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Tribe Notes

Indians: Jose Ramirez goes from minors to major success in the big leagues

  • Indians-Spring-Baseball-23

    Cleveland Indians third baseman Jose Ramirez warms up before taking batting practice at the Indians spring training facility Feb. 16, in Goodyear, Ariz.



GOODYEAR, Ariz. — Jose Ramirez is a true rags-to-riches story.

In 2015, the 25-year-old infielder didn’t look he belonged in the major leagues. In 2017, he was one of baseball’s best players.

Cementing his status as one of the game’s elite after a breakout 2016 season, Ramirez finished third in American League MVP voting last year and was the first Indians player to start in an All-Star Game since Juan Gonzalez in 2001.

Few saw this coming after a disappointing 2015 season for Ramirez, who began the year in the majors as the Indians’ starting shortstop and ended it in the minors after he struggled mightily and was replaced by Francisco Lindor.

“It’s pretty cool. I’m sure for Jose, it’s probably a little pinch me (moment) a little bit at times,” manager Terry Francona said.

“He knows where he belongs, as far as players go. I’ve said it a lot of times — he’s a genuine middle-of-the-order bat on a really good team. That’s not easy to do and he fits that bill.”

Last year was another fun one for Ramirez and the Indians, who won their second straight Central Division title and finished with the AL’s best record (102-60) — two games behind the Dodgers for the top mark in the majors.

Ramirez helped power plenty of the wins, hitting .318 with 29 home runs and 83 RBIs, while ranking near the top of the league in multiple offensive categories, including batting average (fourth), OPS (fourth, .957), slugging percentage (third, .583), hits (fifth, 186) extra-base hits (first, 91) and doubles (first, 56).

“Jose’s fun to watch. He’s impressive,” Lindor said. “Every time he comes up to hit, you know he’s going to get a hit or do something fun.”

The good times for Ramirez and the Indians ended abruptly in the postseason with a Division Series loss to the Yankees after owning a 2-0 lead.

Like the majority of his high-profiled teammates, Ramirez struggled against New York, going 2-for-20 with seven strikeouts and failing to drive in a single run.

“It seemed like we were always winning, and then it was over,” Ramirez said through an interpreter. “But so many good things happened to me and this team.”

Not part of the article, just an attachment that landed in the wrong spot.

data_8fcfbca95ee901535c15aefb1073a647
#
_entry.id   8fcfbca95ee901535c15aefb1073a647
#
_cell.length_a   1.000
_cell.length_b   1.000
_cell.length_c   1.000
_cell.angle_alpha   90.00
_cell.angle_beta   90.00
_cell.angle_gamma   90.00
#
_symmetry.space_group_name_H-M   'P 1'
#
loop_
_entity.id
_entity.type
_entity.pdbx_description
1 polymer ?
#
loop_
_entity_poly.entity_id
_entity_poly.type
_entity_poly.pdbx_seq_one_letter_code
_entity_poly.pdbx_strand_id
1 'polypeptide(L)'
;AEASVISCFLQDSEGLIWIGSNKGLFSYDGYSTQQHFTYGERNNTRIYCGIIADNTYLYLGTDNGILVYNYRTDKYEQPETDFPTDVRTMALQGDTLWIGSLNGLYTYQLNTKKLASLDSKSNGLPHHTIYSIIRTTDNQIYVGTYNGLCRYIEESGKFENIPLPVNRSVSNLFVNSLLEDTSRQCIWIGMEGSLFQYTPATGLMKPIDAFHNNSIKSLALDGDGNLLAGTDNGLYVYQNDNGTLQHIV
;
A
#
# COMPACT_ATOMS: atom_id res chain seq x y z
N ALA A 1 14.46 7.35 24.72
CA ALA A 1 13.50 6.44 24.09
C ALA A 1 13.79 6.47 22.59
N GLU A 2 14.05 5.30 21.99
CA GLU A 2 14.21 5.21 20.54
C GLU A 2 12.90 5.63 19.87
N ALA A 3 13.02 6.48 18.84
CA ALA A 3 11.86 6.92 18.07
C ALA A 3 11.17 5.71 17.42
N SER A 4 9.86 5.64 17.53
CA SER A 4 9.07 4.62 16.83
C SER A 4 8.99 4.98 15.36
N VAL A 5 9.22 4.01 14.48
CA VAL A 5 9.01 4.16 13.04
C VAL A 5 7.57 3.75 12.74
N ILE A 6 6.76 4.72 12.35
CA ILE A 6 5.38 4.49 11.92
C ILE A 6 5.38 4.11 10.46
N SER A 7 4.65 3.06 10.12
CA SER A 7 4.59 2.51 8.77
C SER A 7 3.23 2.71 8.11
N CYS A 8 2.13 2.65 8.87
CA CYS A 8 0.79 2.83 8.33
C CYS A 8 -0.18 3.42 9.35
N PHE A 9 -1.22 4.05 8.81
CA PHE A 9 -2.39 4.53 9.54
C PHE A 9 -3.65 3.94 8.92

Ramirez, a second baseman in the minor leagues, finally broke through in the majors after replacing veteran Juan Uribe at third in 2016. He became an All-Star after taking over for an injured Jason Kipnis and returning to second last year to give Cleveland one of the best double-play combos in the big leagues.

Kipnis was mentioned in numerous trade rumors this offseason, but was never dealt, and despite experimenting in center field at the end of last year for an injured Bradley Zimmer, the plan is for him to return to second.

That means it’s back to third base for Ramirez.

“It’s not even on my mind,” Ramirez said. “My job is to do my best to get prepared for the season. Second base is the position I played in the minor leagues, but I’ll play wherever this team needs me to play.”

The Indians weren’t good enough to win the World Series last year, and then lost key longtime contributors in first baseman Carlos Santana and workhorse reliever Bryan Shaw to free agency.

Much to Tribe fans’ chagrin, Cleveland’s only notable offseason addition was first baseman Yonder Alonso, while AL contenders Houston, New York and Boston all did more this winter.

Though the Indians still have plenty of top-shelf talent — Ramirez, Lindor, two-time Cy Young award winner Corey Kluber and reliever Andrew Miller among others — the task of delivering the franchise’s first World Series title since 1948 is arguably much tougher this time around.

“(The fans) need to trust those of us who are still here,” Ramirez said. “We’ll come out every day to do the best for ourselves and the fans.”

Contact Chris Assenheimer at 329-7136 or Like him on Facebook and follow him @CAwesomeheimer on Twitter.

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